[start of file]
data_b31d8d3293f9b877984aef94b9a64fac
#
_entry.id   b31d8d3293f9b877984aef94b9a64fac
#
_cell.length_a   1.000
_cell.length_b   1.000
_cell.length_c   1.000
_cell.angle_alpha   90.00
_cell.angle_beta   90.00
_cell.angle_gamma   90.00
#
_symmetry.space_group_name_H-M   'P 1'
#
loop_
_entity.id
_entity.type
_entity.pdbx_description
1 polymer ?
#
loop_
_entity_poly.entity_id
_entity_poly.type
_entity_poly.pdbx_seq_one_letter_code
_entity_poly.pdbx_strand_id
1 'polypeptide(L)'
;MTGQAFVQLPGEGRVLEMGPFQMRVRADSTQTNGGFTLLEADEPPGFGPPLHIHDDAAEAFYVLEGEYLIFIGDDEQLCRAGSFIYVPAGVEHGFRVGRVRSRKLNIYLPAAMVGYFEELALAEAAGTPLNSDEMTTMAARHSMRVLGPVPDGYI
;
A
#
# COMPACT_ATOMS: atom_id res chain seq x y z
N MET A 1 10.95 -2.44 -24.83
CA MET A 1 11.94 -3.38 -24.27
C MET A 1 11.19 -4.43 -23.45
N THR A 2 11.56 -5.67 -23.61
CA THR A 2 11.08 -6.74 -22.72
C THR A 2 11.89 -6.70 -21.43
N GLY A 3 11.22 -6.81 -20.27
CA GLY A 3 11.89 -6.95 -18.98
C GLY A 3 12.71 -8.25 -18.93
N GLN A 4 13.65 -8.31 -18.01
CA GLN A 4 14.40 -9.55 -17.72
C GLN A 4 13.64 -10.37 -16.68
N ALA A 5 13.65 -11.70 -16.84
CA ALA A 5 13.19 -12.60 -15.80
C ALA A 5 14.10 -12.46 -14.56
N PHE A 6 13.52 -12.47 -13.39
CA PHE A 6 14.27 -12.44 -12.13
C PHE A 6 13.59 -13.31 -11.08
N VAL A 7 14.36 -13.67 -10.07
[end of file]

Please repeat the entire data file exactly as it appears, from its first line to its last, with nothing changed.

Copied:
data_b31d8d3293f9b877984aef94b9a64fac
#
_entry.id   b31d8d3293f9b877984aef94b9a64fac
#
_cell.length_a   1.000
_cell.length_b   1.000
_cell.length_c   1.000
_cell.angle_alpha   90.00
_cell.angle_beta   90.00
_cell.angle_gamma   90.00
#
_symmetry.space_group_name_H-M   'P 1'
#
loop_
_entity.id
_entity.type
_entity.pdbx_description
1 polymer ?
#
loop_
_entity_poly.entity_id
_entity_poly.type
_entity_poly.pdbx_seq_one_letter_code
_entity_poly.pdbx_strand_id
1 'polypeptide(L)'
;MTGQAFVQLPGEGRVLEMGPFQMRVRADSTQTNGGFTLLEADEPPGFGPPLHIHDDAAEAFYVLEGEYLIFIGDDEQLCRAGSFIYVPAGVEHGFRVGRVRSRKLNIYLPAAMVGYFEELALAEAAGTPLNSDEMTTMAARHSMRVLGPVPDGYI
;
A
#
# COMPACT_ATOMS: atom_id res chain seq x y z
N MET A 1 10.95 -2.44 -24.83
CA MET A 1 11.94 -3.38 -24.27
C MET A 1 11.19 -4.43 -23.45
N THR A 2 11.56 -5.67 -23.61
CA THR A 2 11.08 -6.74 -22.72
C THR A 2 11.89 -6.70 -21.43
N GLY A 3 11.22 -6.81 -20.27
CA GLY A 3 11.89 -6.95 -18.98
C GLY A 3 12.71 -8.25 -18.93
N GLN A 4 13.65 -8.31 -18.01
CA GLN A 4 14.40 -9.55 -17.72
C GLN A 4 13.64 -10.37 -16.68
N ALA A 5 13.65 -11.70 -16.84
CA ALA A 5 13.19 -12.60 -15.80
C ALA A 5 14.10 -12.46 -14.56
N PHE A 6 13.52 -12.47 -13.39
CA PHE A 6 14.27 -12.44 -12.13
C PHE A 6 13.59 -13.31 -11.08
N VAL A 7 14.36 -13.67 -10.07